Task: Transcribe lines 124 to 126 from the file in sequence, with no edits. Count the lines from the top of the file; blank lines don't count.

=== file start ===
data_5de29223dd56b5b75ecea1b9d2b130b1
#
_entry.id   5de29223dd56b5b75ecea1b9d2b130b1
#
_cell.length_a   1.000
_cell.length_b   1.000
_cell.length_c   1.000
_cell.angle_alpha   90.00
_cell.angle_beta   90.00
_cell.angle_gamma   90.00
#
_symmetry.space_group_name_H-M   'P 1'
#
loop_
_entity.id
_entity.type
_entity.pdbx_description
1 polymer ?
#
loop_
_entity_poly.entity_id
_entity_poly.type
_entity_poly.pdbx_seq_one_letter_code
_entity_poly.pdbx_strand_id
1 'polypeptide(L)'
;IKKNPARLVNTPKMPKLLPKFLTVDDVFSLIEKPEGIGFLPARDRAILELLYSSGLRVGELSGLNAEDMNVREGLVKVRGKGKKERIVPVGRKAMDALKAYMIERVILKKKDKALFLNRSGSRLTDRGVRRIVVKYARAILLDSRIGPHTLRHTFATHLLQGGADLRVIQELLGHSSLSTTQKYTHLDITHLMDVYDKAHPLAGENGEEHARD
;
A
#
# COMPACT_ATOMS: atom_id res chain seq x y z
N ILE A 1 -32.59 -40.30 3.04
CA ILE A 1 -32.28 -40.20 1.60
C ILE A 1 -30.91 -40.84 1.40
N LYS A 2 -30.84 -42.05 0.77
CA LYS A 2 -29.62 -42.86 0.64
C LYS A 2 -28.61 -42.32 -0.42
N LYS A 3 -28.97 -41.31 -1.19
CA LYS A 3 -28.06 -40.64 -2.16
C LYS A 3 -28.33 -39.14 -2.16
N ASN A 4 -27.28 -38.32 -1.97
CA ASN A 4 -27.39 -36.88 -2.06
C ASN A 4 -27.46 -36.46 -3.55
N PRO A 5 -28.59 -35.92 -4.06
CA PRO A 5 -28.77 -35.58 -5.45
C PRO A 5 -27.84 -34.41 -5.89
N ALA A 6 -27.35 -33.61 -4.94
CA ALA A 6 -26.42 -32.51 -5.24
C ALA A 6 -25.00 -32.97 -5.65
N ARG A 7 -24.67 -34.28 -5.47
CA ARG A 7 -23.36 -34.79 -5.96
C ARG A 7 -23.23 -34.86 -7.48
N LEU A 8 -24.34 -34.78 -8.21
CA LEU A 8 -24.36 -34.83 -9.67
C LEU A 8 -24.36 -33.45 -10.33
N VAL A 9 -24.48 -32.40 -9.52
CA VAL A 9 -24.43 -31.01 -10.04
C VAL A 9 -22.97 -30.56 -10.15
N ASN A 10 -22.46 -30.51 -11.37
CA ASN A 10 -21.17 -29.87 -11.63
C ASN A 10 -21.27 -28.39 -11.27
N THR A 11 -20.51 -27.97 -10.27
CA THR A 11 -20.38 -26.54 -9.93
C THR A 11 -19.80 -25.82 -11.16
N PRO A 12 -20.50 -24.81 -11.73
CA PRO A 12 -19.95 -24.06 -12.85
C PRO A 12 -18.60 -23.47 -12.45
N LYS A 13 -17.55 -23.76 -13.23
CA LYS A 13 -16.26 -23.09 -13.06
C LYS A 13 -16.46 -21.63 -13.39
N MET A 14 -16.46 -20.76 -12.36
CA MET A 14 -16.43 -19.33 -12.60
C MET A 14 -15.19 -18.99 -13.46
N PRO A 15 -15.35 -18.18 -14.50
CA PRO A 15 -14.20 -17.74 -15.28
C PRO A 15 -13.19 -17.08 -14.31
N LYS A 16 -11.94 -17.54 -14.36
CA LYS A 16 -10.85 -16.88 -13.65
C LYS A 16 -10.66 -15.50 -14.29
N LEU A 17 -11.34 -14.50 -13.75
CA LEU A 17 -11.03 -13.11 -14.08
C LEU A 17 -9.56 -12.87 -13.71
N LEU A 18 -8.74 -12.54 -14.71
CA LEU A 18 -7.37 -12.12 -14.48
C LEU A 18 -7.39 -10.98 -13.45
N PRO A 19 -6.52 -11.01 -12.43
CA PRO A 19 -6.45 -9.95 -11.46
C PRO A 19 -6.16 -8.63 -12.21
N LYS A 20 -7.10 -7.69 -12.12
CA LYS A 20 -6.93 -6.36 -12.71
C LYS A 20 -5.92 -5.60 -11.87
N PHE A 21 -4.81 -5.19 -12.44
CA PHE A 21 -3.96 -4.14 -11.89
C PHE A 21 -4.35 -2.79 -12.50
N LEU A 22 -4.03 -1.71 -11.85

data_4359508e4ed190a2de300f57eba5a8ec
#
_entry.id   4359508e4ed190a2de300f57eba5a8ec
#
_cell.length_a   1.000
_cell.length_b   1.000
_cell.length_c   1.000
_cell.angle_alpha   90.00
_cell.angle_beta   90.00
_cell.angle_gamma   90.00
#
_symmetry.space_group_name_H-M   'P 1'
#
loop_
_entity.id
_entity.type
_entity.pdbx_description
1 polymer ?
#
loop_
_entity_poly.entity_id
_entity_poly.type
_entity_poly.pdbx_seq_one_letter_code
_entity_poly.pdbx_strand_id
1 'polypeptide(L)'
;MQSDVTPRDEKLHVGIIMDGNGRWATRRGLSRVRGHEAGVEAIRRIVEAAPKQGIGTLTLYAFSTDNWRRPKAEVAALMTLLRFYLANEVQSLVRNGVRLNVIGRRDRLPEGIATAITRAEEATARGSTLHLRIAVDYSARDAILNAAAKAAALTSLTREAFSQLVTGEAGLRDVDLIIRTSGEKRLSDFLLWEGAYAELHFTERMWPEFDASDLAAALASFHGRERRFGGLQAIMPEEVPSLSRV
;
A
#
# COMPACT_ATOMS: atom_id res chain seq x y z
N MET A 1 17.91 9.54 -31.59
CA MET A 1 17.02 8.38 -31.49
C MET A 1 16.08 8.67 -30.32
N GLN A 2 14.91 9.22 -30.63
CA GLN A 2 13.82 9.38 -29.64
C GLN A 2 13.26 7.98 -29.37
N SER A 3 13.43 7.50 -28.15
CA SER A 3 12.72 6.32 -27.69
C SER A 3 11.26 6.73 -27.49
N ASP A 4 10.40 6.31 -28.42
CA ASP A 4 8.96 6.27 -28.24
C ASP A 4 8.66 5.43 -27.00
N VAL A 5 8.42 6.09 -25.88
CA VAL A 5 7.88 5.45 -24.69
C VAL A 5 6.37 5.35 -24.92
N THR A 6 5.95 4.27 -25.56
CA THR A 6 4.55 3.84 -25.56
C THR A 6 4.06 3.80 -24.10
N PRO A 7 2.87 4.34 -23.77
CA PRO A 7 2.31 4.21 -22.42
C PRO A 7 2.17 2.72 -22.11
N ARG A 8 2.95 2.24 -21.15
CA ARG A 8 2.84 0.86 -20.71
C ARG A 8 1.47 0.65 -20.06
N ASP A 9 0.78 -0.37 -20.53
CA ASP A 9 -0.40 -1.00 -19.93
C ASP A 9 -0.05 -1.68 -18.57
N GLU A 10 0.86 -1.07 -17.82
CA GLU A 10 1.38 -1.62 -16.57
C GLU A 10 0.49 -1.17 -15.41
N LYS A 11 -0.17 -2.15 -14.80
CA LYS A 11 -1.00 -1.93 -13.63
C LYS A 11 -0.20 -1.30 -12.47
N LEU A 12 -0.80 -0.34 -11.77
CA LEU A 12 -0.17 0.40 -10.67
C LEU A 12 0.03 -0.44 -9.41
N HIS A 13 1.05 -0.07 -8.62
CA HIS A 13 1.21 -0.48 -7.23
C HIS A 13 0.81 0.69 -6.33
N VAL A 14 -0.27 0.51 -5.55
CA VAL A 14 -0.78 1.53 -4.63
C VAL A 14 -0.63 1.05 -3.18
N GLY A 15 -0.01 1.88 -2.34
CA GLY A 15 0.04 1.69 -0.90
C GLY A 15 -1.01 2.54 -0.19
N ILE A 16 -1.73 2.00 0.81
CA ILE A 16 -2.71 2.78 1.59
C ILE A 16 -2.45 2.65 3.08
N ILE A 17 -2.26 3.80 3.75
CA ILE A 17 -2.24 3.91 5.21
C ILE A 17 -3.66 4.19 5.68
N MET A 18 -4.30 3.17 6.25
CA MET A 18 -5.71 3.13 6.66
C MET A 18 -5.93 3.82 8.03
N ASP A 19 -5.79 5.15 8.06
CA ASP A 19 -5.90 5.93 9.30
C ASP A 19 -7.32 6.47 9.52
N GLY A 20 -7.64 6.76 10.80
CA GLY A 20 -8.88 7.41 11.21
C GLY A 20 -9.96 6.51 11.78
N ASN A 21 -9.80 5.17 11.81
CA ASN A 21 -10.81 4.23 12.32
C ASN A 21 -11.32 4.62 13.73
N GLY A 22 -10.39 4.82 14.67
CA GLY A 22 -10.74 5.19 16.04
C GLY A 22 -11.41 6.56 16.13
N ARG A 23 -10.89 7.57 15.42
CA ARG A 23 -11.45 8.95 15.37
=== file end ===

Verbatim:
# COMPACT_ATOMS: atom_id res chain seq x y z
N MET A 1 17.91 9.54 -31.59
CA MET A 1 17.02 8.38 -31.49